Every product manager wants to be responsible for a successful product. In order to make your product be a success, you are going to have to get people to buy it. In order for that to happen, first people are going to have to know about your product. That is where advertising comes in. Right now the world of advertising is undergoing a major transformation that may impact how you can use it to reach your potential customers. Are you going to be ready?
Say Hello To The New Way Of Advertising
Advertising product managers are turning their attention to what they hope will be the next new engine of growth for their industry: direct-to-consumer (DTC) marketers. Direct-to-consumer businesses, which offer everything from mattresses to toothbrushes to home workouts, start reducing their costs by cutting out middlemen such as physical retail distributors. And these firms relentlessly focus on measures such as the cost to acquire a new customer – while relying on advertising, usually on social media, as their main way to grow.
Now ad product managers hope that the booming DTC business can become a major new revenue source for their industry, complementing big, established categories like insurance, pharmaceuticals and technology. Unlike those existing standbys – whose spending is well-defined and already baked into their revenue expectations – DTC brands play in an apparently unlimited range of products and could be ready for rapid expansion ahead. The DTC companies look especially promising to product managers in traditional media, such as television. As DTC companies start to mature, often eventually opening stores or going on shelves at national retailers, they’re devoting more of their marketing dollars to traditional venues in order to expand their customer base and implement longer-term strategies such as a brand building.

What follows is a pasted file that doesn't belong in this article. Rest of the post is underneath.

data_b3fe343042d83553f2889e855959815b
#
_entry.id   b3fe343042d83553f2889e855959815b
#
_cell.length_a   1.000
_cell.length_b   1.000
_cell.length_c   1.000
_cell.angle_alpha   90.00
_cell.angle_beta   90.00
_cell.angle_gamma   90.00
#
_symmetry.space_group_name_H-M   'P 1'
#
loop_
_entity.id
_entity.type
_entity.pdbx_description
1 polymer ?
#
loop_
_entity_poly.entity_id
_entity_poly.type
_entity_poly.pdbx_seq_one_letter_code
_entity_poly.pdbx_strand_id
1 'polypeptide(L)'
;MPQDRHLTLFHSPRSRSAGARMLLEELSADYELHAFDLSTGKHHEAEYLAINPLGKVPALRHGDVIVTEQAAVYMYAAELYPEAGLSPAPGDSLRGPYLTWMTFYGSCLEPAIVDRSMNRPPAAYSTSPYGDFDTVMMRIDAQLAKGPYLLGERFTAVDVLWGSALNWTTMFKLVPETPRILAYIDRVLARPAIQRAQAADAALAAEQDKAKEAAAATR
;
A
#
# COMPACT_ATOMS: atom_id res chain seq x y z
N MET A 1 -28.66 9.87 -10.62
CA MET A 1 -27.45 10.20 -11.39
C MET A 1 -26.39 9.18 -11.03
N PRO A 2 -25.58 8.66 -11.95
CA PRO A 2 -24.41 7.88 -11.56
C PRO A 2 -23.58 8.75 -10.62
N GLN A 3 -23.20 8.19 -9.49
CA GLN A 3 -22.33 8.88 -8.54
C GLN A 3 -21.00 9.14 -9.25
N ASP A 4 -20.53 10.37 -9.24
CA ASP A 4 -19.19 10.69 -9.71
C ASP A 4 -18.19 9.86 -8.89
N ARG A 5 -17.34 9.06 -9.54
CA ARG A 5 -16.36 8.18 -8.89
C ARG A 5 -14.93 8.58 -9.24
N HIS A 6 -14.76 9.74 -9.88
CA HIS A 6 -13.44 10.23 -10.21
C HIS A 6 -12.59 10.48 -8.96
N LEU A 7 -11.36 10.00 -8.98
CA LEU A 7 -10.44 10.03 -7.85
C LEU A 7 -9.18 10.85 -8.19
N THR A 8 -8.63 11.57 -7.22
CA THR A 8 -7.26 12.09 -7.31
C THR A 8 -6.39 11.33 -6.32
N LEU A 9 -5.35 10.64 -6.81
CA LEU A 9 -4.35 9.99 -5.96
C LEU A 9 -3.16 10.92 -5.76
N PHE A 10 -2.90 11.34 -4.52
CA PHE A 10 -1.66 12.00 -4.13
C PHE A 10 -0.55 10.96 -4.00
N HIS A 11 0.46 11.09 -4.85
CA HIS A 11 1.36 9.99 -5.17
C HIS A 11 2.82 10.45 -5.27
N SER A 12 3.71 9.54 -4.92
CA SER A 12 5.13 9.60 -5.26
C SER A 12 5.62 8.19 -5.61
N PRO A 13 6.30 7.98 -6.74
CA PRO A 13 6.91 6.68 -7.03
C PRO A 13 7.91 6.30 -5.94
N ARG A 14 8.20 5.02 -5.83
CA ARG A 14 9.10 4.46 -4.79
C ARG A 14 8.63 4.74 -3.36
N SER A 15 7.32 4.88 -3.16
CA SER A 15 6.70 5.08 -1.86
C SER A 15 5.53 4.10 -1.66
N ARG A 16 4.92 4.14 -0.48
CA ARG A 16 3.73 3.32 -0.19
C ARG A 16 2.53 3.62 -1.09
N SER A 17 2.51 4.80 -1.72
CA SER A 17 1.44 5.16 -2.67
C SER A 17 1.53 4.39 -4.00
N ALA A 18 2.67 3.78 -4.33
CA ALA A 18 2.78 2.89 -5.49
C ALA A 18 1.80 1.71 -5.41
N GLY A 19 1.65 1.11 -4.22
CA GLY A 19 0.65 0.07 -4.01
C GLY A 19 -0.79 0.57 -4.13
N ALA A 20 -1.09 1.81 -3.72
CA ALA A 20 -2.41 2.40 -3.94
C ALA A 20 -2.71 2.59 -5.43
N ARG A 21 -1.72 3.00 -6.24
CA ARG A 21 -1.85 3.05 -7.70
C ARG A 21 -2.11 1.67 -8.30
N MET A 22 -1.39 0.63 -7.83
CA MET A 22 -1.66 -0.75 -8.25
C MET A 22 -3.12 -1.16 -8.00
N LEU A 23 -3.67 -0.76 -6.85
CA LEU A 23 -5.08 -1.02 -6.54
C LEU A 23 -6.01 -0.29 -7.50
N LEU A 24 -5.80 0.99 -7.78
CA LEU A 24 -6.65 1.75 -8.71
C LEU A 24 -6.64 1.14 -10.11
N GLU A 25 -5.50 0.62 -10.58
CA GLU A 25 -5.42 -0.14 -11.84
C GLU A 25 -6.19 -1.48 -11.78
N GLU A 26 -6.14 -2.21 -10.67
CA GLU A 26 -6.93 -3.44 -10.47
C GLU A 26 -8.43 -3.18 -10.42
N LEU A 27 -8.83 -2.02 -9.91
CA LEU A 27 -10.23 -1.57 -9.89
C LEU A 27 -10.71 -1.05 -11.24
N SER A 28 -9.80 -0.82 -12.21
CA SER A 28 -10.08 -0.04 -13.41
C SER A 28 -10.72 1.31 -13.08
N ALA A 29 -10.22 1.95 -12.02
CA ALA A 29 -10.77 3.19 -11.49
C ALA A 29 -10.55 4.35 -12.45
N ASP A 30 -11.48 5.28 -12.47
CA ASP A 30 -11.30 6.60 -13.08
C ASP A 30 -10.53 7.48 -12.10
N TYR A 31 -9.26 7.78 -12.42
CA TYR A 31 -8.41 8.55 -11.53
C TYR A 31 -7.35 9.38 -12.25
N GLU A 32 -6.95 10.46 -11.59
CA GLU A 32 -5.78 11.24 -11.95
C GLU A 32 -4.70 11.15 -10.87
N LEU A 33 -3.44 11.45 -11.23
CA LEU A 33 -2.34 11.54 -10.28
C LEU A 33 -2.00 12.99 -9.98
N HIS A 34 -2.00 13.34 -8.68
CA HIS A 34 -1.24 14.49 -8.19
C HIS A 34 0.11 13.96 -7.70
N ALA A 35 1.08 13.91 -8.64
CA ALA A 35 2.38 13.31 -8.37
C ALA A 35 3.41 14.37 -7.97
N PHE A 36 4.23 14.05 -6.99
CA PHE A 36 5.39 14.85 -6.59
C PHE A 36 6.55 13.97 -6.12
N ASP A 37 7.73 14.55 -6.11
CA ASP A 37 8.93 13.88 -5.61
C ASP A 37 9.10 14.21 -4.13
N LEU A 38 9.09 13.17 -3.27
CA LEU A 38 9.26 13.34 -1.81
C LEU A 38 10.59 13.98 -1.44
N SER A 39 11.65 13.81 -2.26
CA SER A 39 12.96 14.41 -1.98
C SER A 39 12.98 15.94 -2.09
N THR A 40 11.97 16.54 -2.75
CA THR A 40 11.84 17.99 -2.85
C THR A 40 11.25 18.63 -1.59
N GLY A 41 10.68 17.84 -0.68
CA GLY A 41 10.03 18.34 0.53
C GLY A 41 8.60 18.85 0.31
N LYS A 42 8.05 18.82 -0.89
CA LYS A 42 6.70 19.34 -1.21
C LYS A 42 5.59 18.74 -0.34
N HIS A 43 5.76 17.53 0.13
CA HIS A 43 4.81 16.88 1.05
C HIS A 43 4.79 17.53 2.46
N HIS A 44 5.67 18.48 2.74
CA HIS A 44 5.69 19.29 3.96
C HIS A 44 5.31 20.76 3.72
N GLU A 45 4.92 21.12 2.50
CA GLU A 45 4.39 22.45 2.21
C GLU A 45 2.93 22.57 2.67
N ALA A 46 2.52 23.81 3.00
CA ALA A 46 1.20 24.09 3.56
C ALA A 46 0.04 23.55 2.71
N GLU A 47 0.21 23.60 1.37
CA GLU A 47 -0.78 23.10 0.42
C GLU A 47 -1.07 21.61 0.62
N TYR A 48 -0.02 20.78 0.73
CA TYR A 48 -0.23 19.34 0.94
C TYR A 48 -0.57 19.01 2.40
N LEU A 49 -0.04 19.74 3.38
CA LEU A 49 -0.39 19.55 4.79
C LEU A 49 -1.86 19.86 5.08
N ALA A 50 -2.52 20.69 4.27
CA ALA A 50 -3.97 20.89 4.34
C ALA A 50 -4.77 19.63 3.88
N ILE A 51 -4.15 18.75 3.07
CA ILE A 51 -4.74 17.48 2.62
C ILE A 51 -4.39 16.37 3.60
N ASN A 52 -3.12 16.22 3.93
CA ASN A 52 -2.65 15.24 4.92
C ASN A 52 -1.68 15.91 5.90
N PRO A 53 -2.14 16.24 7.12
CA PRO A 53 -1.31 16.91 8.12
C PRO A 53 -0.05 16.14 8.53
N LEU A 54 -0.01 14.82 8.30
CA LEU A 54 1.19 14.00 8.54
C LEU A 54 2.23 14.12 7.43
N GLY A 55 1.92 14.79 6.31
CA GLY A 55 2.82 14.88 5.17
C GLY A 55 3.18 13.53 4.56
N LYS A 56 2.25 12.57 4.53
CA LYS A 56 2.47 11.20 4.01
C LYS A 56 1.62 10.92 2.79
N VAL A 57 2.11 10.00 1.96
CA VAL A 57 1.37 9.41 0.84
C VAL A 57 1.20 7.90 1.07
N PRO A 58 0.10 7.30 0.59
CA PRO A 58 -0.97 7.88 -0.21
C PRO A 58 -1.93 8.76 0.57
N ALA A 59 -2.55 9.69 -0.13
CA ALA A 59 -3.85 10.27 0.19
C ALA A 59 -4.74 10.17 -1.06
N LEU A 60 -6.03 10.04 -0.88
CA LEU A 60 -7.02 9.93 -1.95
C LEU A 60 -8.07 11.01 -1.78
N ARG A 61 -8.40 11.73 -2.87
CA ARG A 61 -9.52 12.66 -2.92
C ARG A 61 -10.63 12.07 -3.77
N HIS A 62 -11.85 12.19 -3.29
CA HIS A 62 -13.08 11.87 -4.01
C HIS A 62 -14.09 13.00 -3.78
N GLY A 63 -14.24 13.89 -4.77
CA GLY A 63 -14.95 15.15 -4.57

Product managers realize that DTC has been a driver for digital spending for several years, and for the last two years, it’s been a driver for traditional media as well. Measures of DTC activity tend to vary, but they all indicate rapid growth. Spending has increased 35% last year to US$378 million and is likely to grow another 30% this year and 25% the following year. And these firms are spreading out from their usual advertising havens such as social media. National TV spending soared 42% four years ago to $137 million, for instance, and is expected to rise 34% this year and 25% next year.
Its All About Diversification
DTC product managers as a whole increased their ad spending on TV last year to $3.8 billion. That’s still just a slice of the roughly $70 billion TV ad business; however, it’s 60% higher than the year prior. For some DTC product managers, diversification is partly about protection. Some firms are moving a big chunk of their marketing budget away from Facebook and increasing it in more-traditional outlets. They fear their strategy could be hurt if the social network unexpectedly changed an algorithm or shifted a policy. Facebook is down from about 85% of some companies ad spend to about 30% or 35%.